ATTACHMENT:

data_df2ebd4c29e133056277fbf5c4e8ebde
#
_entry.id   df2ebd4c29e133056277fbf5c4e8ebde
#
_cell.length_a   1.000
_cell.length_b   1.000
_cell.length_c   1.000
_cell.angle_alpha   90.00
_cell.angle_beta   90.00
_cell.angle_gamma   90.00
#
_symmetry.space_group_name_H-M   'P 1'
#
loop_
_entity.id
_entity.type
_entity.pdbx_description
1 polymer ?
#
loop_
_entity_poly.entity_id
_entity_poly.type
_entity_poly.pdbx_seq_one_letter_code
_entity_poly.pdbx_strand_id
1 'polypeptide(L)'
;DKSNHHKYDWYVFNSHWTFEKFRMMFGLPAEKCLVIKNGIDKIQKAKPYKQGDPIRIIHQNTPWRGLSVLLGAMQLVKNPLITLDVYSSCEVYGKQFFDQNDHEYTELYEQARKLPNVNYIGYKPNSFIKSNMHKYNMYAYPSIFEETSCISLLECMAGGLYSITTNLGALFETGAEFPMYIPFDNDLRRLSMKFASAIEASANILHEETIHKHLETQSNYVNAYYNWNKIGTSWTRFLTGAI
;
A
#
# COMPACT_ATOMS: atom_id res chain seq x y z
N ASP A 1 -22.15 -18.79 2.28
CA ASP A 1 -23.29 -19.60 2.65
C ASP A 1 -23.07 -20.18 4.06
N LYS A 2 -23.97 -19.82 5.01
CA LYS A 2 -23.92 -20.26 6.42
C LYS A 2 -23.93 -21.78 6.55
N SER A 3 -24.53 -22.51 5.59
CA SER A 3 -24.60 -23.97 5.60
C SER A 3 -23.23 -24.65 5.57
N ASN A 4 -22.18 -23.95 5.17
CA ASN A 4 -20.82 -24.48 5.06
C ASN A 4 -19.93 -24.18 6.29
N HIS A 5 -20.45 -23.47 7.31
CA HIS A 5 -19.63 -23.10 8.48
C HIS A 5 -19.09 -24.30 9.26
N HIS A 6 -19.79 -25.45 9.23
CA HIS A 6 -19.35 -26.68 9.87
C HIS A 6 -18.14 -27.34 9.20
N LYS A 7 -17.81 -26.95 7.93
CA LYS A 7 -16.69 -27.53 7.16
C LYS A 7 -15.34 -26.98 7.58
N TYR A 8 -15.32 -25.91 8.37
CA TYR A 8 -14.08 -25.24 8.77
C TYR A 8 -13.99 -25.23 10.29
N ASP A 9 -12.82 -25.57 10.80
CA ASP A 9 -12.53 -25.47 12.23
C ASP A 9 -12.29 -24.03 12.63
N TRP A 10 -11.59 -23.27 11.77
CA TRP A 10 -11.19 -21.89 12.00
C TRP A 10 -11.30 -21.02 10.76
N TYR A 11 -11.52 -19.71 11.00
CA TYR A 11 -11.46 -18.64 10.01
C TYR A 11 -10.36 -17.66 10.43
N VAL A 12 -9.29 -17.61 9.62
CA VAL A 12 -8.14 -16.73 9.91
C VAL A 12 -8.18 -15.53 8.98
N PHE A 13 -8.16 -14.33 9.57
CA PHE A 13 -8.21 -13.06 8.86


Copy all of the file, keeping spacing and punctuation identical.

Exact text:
data_df2ebd4c29e133056277fbf5c4e8ebde
#
_entry.id   df2ebd4c29e133056277fbf5c4e8ebde
#
_cell.length_a   1.000
_cell.length_b   1.000
_cell.length_c   1.000
_cell.angle_alpha   90.00
_cell.angle_beta   90.00
_cell.angle_gamma   90.00
#
_symmetry.space_group_name_H-M   'P 1'
#
loop_
_entity.id
_entity.type
_entity.pdbx_description
1 polymer ?
#
loop_
_entity_poly.entity_id
_entity_poly.type
_entity_poly.pdbx_seq_one_letter_code
_entity_poly.pdbx_strand_id
1 'polypeptide(L)'
;DKSNHHKYDWYVFNSHWTFEKFRMMFGLPAEKCLVIKNGIDKIQKAKPYKQGDPIRIIHQNTPWRGLSVLLGAMQLVKNPLITLDVYSSCEVYGKQFFDQNDHEYTELYEQARKLPNVNYIGYKPNSFIKSNMHKYNMYAYPSIFEETSCISLLECMAGGLYSITTNLGALFETGAEFPMYIPFDNDLRRLSMKFASAIEASANILHEETIHKHLETQSNYVNAYYNWNKIGTSWTRFLTGAI
;
A
#
# COMPACT_ATOMS: atom_id res chain seq x y z
N ASP A 1 -22.15 -18.79 2.28
CA ASP A 1 -23.29 -19.60 2.65
C ASP A 1 -23.07 -20.18 4.06
N LYS A 2 -23.97 -19.82 5.01
CA LYS A 2 -23.92 -20.26 6.42
C LYS A 2 -23.93 -21.78 6.55
N SER A 3 -24.53 -22.51 5.59
CA SER A 3 -24.60 -23.97 5.60
C SER A 3 -23.23 -24.65 5.57
N ASN A 4 -22.18 -23.95 5.17
CA ASN A 4 -20.82 -24.48 5.06
C ASN A 4 -19.93 -24.18 6.29
N HIS A 5 -20.45 -23.47 7.31
CA HIS A 5 -19.63 -23.10 8.48
C HIS A 5 -19.09 -24.30 9.26
N HIS A 6 -19.79 -25.45 9.23
CA HIS A 6 -19.35 -26.68 9.87
C HIS A 6 -18.14 -27.34 9.20
N LYS A 7 -17.81 -26.95 7.93
CA LYS A 7 -16.69 -27.53 7.16
C LYS A 7 -15.34 -26.98 7.58
N TYR A 8 -15.32 -25.91 8.37
CA TYR A 8 -14.08 -25.24 8.77
C TYR A 8 -13.99 -25.23 10.29
N ASP A 9 -12.82 -25.57 10.80
CA ASP A 9 -12.53 -25.47 12.23
C ASP A 9 -12.29 -24.03 12.63
N TRP A 10 -11.59 -23.27 11.77
CA TRP A 10 -11.19 -21.89 12.00
C TRP A 10 -11.30 -21.02 10.76
N TYR A 11 -11.52 -19.71 11.00
CA TYR A 11 -11.46 -18.64 10.01
C TYR A 11 -10.36 -17.66 10.43
N VAL A 12 -9.29 -17.61 9.62
CA VAL A 12 -8.14 -16.73 9.91
C VAL A 12 -8.18 -15.53 8.98
N PHE A 13 -8.16 -14.33 9.57
CA PHE A 13 -8.21 -13.06 8.86